LinuxQuestions.org
Go Job Hunting at the LQ Job Marketplace
Go Back   LinuxQuestions.org > Forums > Linux Forums > Linux - Newbie
User Name
Password
Linux - Newbie This Linux forum is for members that are new to Linux.
Just starting out and have a question? If it is not in the man pages or the how-to's this is the place!

Notices



Reply
 
Search this Thread
Old 10-30-2003, 05:42 PM   #1
ejennings_98
Member
 
Registered: Sep 2003
Location: Canada, West Coast
Distribution: Mandriva 2012.1 i586 & x86_64
Posts: 69

Rep: Reputation: 15
What is run level?


Okay, here is a real newbie question for all of you.

What is runlevel? In a different thread, someone had mentioned running a particular command at a specific run level. What is meant by that?

Eric
 
Old 10-30-2003, 06:02 PM   #2
xexix
Member
 
Registered: Oct 2003
Location: Long Island, N.Y., U.S.A
Distribution: Gentoo, Slackware
Posts: 79

Rep: Reputation: 15
runlevels are controlled by the first process that gets run: init. init is responsible for creating new processes, and cleaning up children. init has different "runlevels" to distinguish the types of services it should run. The following is a list of typical runlevels.

# 0 = halt
# 1 = single user mode (simple shell)
# 2 = unused (but configured the same as runlevel 3)
# 3 = multiuser mode (usually many virtual terminals)
# 4 = X11 with KDM/GDM/XDM (session managers)
# 5 = unused (but configured the same as runlevel 3)
# 6 = reboot

The /etc/inittab file controls what init should do when entering those runlevels. They are usually scripts that help you initialize your system. As well as properly shutting down the system. Most users do their stuff in runlevels 3 and 4. To switch your runlevel: telinit n, where n is the new runlevel.
 
Old 10-30-2003, 06:07 PM   #3
ejennings_98
Member
 
Registered: Sep 2003
Location: Canada, West Coast
Distribution: Mandriva 2012.1 i586 & x86_64
Posts: 69

Original Poster
Rep: Reputation: 15
Thank you for your quick reply. I guess there are a number of Linux/Unix concepts that still elude me. But answers like yours are very helpfull and every bit helps.

Thanks, Eric
 
Old 10-30-2003, 06:12 PM   #4
jsbush
LQ Newbie
 
Registered: Oct 2003
Posts: 22

Rep: Reputation: 15
In redhat 7.2 it's

# 0 = halt (shutdown)
# 1 = single user mode (simple shell)
# 2 = multisuer without network
# 3 = multiuser mode
# 4 = unused
# 5 = X11 GUI
# 6 = reboot
7-9=unused
 
Old 10-30-2003, 08:24 PM   #5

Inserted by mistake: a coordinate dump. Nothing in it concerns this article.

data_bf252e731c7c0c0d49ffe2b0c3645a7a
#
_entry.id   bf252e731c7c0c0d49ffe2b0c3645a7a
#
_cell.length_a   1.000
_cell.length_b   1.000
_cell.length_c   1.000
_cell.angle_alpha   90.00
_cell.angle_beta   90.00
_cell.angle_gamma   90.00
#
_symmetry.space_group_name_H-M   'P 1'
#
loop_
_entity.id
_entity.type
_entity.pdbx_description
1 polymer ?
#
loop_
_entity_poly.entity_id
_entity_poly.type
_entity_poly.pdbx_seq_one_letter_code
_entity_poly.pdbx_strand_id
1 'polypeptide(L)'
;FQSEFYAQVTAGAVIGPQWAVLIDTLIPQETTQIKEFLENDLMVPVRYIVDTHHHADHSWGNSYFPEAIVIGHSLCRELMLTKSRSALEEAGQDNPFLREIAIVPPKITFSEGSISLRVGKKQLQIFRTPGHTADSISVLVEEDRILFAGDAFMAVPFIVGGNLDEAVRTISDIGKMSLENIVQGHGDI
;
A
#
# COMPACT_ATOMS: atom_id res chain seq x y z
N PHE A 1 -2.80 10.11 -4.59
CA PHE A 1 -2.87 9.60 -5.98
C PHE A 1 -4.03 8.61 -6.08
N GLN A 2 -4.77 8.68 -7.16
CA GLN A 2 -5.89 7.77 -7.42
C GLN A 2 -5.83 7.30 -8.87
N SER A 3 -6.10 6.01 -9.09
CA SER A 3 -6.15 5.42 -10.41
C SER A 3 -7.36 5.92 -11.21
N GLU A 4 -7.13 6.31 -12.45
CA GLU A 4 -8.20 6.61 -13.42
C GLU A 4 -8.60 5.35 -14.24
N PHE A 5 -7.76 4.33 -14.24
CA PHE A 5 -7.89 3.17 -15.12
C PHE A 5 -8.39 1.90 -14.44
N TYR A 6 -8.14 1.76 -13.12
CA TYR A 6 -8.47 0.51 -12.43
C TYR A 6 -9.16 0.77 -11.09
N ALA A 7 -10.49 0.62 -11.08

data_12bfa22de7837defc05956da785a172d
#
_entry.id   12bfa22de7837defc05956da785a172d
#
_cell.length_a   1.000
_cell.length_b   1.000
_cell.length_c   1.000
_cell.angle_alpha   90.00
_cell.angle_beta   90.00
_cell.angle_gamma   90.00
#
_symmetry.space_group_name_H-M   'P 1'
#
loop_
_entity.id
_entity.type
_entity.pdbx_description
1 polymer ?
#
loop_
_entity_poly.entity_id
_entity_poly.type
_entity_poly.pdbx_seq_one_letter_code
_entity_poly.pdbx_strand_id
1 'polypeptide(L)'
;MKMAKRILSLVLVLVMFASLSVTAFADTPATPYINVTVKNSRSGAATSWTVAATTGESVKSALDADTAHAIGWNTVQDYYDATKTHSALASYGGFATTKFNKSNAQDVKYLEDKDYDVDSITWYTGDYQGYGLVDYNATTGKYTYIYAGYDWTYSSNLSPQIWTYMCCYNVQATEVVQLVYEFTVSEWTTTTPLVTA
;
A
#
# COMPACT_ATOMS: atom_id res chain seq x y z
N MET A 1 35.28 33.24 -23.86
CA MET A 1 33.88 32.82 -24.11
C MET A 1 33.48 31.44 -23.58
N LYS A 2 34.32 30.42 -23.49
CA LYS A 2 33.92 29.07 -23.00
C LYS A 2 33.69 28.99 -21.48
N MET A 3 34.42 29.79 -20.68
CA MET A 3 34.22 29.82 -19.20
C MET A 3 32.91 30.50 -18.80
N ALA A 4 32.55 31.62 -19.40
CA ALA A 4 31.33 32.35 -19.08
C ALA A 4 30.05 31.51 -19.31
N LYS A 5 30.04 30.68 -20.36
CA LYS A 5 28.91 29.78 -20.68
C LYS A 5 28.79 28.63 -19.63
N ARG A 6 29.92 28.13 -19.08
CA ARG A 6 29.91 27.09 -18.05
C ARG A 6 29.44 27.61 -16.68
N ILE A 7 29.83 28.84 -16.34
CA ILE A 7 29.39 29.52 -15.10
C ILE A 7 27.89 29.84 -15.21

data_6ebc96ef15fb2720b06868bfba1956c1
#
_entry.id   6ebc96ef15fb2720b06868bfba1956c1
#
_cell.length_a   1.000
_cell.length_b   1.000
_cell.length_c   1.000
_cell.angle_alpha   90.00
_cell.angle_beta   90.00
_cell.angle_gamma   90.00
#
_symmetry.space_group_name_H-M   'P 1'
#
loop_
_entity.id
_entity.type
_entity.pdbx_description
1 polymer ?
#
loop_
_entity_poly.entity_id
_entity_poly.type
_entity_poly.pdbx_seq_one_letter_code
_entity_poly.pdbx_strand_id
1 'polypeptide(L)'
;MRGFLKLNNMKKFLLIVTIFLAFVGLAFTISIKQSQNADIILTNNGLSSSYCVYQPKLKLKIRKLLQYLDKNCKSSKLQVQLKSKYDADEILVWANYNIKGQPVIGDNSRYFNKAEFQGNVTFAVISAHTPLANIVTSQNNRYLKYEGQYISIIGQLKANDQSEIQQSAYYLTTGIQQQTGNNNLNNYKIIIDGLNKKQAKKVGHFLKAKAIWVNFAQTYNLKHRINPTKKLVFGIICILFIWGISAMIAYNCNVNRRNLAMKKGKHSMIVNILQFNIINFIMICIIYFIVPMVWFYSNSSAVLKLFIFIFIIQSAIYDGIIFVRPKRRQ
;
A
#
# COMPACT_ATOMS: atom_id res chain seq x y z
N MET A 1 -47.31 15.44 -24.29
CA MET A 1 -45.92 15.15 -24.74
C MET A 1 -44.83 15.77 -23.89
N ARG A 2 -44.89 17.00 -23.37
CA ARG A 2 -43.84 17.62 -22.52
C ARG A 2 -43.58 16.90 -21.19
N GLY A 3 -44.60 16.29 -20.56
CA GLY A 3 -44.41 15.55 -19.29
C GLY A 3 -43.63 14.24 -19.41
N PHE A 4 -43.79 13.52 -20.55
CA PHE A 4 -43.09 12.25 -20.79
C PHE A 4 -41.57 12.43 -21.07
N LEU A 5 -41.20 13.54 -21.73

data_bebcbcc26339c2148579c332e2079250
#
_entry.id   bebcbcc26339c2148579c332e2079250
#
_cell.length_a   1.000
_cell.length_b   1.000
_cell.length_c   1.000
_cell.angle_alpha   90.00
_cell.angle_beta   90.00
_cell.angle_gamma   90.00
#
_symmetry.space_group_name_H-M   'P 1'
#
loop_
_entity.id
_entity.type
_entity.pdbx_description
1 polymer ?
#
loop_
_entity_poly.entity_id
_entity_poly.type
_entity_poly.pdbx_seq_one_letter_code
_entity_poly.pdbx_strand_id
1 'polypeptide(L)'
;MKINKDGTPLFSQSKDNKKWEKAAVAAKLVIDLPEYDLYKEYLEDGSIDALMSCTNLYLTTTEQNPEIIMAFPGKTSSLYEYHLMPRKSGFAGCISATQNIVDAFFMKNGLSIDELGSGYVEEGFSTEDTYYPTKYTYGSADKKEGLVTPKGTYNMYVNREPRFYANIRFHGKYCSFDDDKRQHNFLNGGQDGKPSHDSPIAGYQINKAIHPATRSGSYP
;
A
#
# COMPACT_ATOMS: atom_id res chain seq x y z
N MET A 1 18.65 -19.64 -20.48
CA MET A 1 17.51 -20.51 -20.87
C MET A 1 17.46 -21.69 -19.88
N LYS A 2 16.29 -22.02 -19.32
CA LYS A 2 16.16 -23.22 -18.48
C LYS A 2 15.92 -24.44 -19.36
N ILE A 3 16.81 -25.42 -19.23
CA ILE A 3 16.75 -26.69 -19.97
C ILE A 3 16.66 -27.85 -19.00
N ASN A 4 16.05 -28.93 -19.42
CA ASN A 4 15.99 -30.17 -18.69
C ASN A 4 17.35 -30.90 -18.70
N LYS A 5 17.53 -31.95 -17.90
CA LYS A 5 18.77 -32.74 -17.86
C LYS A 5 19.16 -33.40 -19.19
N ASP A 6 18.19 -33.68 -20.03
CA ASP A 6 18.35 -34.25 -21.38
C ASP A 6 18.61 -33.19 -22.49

joseph
Member
 
Registered: Jul 2003
Location: Batam
Distribution: Ubuntu 10 And Linux Mint
Posts: 414

Rep: Reputation: 30
Quote:
Originally posted by ejennings_98
Thank you for your quick reply. I guess there are a number of Linux/Unix concepts that still elude me. But answers like yours are very helpfull and every bit helps.

Thanks, Eric
but you should be sure about your run level coz there are some differences in some distro, such as redhat, slackware, suse.
 
Old 10-30-2003, 08:33 PM   #6
vincebs
Member
 
Registered: Oct 2003
Location: Mississauga, ON
Distribution: Ubuntu 9.04
Posts: 494

Rep: Reputation: 30
I upgraded my XFree86 system and now GNOME doesn't run automatically anymore. Any way I can fix this?

Also, how can I switch from a text-login to a graphical login at startup?
 
Old 10-30-2003, 08:40 PM   #7
frandalla
Member
 
Registered: Oct 2003
Location: Tokyo - Japan
Distribution: Slackware
Posts: 348
Blog Entries: 1

Rep: Reputation: 37
through /etc/inittab you can change from graphical and texto login..... it's easy to see... it shows you a list of run levels and change to the one set as Graphical Login.... (usually 4 but may be 5 too)
 
Old 10-30-2003, 08:41 PM   #8
joseph
Member
 
Registered: Jul 2003
Location: Batam
Distribution: Ubuntu 10 And Linux Mint
Posts: 414

Rep: Reputation: 30
Quote:
Originally posted by vincebs
I upgraded my XFree86 system and now GNOME doesn't run automatically anymore. Any way I can fix this?
Try to reinstall your XFree86 system.

Quote:
Also, how can I switch from a text-login to a graphical login at startup?
vi /etc/inittab, search for entry init:3 and change it to init:5 (usually init:5 is runlevel for XWindow)
 
Old 11-05-2003, 05:46 PM   #9
vincebs
Member
 
Registered: Oct 2003
Location: Mississauga, ON
Distribution: Ubuntu 9.04
Posts: 494

Rep: Reputation: 30
So how do I upgrade XFree86 without screwing up my gnome desktop?

Right now when I switch to run level 5, it loads the X Window screen, and hangs displaying only the xconsole, no window manager, and no login. The only way for me to get into GNOME is to boot into run level 3, run xdm, log in again with the XFree86 login screen, close the TWM window manager, and load GNOME using the xterms.
 
  


Reply


Thread Tools Search this Thread
Search this Thread:

Advanced Search

Posting Rules
You may not post new threads
You may not post replies
You may not post attachments
You may not edit your posts

BB code is On
Smilies are On
[IMG] code is Off
HTML code is Off


Similar Threads
Thread Thread Starter Forum Replies Last Post
What is Run Level? Khmer Linux - General 5 10-18-2005 01:25 PM
Run Level 3 webwolf70 Mandriva 5 01-17-2005 11:41 PM
run level whaase Linux - General 3 10-07-2002 10:07 PM
Run Level POWERBOOKM Linux - Newbie 2 12-01-2001 09:44 PM
run level isajera Linux - Software 2 06-22-2001 08:20 AM


All times are GMT -5. The time now is 04:13 AM.

Main Menu
Advertisement
My LQ
Write for LQ
LinuxQuestions.org is looking for people interested in writing Editorials, Articles, Reviews, and more. If you'd like to contribute content, let us know.
Main Menu
Syndicate
RSS1  Latest Threads
RSS1  LQ News
Twitter: @linuxquestions
identi.ca: @linuxquestions
Facebook: linuxquestions Google+: linuxquestions
Open Source Consulting | Domain Registration